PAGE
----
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My brain evaluates random problems all day long and this is one that bubbled up with a potential solution. But it may have more things to think about, its too early to tell.

if you could turn the front wheels in the opposite direction of the rear you can control ride height and weight distribution. Reality is that they wont turn in the opposite direction but offsetting the rpms between the front and rear a little should do the same thing. If the awesomatix front wheel drive system would bolt on to the rear wheel drive I would attempt to create a master slave curve to experiment with controlling weight. So thats 2 motors what about 4?
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Old 11-23-2019, 09:29 AM
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Time to continue

Today I prepared the files for the 3D-print. It took several hours to arrange and connect all parts to get a good print and save a little money. Now that this is done Shapeways can do its work The downside on this v3 version are the increased costs. The 3D-printed-parts alone are around 25% more expensive compared to v2...




The next step will be the preparation of the cfk parts for the mill.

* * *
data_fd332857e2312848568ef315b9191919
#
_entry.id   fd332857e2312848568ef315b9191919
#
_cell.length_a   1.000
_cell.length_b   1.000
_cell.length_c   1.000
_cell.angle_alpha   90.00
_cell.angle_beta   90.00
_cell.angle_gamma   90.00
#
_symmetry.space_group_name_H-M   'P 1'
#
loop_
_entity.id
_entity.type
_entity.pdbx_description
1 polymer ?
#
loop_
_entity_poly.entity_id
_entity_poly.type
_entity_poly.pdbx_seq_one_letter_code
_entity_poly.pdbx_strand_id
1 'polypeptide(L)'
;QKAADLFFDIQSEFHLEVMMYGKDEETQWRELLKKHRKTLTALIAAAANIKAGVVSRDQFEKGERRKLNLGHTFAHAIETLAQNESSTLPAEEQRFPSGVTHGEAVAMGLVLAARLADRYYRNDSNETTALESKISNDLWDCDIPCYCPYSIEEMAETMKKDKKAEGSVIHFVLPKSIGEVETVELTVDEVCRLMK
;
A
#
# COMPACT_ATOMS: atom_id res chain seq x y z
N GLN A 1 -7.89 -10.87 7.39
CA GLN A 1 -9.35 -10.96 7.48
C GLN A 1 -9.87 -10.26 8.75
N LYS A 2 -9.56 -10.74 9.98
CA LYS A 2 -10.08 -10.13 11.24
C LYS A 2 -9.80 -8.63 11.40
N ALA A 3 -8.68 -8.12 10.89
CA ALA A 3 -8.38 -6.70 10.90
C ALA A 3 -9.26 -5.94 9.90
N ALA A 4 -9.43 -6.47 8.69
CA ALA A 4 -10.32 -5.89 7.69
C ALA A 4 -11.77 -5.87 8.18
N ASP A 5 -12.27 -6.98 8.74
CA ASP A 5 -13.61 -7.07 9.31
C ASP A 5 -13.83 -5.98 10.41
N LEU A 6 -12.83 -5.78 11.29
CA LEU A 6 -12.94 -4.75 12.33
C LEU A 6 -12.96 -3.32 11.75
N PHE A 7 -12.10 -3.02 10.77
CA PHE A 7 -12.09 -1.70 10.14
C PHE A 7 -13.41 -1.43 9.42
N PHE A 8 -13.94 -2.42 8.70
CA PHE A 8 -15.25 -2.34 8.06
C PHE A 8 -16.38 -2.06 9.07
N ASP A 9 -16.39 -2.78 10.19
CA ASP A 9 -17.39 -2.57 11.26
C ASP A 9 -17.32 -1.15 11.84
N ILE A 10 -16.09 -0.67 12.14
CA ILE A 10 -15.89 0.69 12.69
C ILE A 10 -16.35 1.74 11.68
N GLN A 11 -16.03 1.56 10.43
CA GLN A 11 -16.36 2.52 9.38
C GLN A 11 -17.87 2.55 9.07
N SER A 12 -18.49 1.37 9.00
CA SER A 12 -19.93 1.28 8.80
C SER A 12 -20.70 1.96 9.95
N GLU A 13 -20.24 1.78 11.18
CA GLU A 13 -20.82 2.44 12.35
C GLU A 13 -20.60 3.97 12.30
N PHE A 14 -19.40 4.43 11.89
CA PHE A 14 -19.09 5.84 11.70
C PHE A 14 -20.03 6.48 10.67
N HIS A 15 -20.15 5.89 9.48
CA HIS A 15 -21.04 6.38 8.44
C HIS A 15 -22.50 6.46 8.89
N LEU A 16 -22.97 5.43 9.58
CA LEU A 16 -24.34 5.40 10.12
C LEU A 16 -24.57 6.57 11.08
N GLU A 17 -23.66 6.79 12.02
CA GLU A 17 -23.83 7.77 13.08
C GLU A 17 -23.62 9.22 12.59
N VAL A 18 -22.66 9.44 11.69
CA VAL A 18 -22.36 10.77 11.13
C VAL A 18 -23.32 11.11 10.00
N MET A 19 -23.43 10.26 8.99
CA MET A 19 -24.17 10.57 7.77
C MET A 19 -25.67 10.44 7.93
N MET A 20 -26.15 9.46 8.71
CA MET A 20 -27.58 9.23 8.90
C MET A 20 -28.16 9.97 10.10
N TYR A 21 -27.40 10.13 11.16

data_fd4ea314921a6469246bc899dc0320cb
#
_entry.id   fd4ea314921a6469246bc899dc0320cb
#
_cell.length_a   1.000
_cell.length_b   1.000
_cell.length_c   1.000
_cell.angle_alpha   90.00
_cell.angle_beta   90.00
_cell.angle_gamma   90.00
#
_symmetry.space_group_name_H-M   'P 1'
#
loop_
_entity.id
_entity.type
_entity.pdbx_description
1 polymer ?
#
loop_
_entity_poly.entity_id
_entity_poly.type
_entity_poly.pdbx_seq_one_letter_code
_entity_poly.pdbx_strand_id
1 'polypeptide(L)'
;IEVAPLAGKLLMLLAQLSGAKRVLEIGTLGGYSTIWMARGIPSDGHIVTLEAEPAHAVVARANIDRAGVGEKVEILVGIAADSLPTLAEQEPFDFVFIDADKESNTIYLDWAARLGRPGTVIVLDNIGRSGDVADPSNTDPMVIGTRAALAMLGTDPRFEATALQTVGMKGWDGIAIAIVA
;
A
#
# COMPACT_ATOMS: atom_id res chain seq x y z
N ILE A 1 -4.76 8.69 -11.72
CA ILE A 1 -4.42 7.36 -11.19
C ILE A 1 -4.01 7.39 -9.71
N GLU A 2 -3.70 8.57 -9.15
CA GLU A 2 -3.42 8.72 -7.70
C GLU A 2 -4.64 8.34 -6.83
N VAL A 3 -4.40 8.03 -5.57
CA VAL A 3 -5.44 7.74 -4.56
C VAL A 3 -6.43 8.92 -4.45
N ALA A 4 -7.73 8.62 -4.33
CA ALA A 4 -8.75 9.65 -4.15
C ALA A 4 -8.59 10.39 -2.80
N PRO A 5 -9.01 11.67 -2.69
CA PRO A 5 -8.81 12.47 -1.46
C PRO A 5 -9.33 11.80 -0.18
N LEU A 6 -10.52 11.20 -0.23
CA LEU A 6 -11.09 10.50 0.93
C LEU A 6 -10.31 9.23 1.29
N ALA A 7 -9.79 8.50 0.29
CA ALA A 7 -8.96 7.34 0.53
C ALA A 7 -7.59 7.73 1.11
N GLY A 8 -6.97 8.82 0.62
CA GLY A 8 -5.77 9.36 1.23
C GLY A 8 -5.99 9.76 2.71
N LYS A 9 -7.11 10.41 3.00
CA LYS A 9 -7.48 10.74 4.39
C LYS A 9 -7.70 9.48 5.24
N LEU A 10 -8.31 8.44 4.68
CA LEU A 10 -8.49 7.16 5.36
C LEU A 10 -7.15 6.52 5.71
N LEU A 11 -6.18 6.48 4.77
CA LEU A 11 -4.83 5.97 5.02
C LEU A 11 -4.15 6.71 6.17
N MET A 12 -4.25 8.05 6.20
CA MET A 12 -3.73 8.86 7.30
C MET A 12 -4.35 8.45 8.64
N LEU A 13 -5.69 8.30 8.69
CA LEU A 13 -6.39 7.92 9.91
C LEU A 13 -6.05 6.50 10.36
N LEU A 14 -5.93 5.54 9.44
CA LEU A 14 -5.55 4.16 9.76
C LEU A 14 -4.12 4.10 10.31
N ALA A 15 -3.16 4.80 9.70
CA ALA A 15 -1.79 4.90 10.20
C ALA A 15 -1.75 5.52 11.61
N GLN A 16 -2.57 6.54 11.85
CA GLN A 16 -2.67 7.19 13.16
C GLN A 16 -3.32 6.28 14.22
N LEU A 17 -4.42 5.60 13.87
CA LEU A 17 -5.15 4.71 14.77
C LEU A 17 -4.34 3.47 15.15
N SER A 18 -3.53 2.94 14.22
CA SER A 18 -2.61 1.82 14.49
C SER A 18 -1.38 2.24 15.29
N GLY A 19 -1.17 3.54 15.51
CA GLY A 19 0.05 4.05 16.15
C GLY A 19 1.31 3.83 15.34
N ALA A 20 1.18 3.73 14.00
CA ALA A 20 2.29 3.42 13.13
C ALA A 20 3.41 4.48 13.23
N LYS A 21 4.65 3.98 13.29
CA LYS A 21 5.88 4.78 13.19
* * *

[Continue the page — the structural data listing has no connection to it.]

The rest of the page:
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Old 11-23-2019, 09:37 AM
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Originally Posted by wtcc View Post
I just want to give a short update of the project: Nothing new did happen

I had to deal with a lot of work related stuff. The little free time in between was used to let some steam of on track. With a friend I made trackdays at Bilsterberg and the Nürburgring Nordschleife. My little "fridge" got some updates and now is much faster in corners
Here some non-RC-related pictures of my little racer:
Right now, I also have my characteristic R/C-mood low. It is not easy I guess the enthusiasm for R/C will return for the indoor season...


You and I have similar taste. Just mine has 2-less doors



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Old 11-23-2019, 01:57 PM
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Originally Posted by JoeyE View Post
You and I have similar taste. Just mine has 2-less doors
Nice! Some infos of the specs and track experience please
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Old 11-24-2019, 04:06 AM
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Well, well... my motivation seems to recover.

I prepared the data for the carbon parts. The v3 is definetly the most complex geometry I created in my R/C "career".
A lot more carbon parts are needed and the droop plates get pits to incorporate the roll damper housings.


Part arrangement:








Curves for the dxf/dwg export: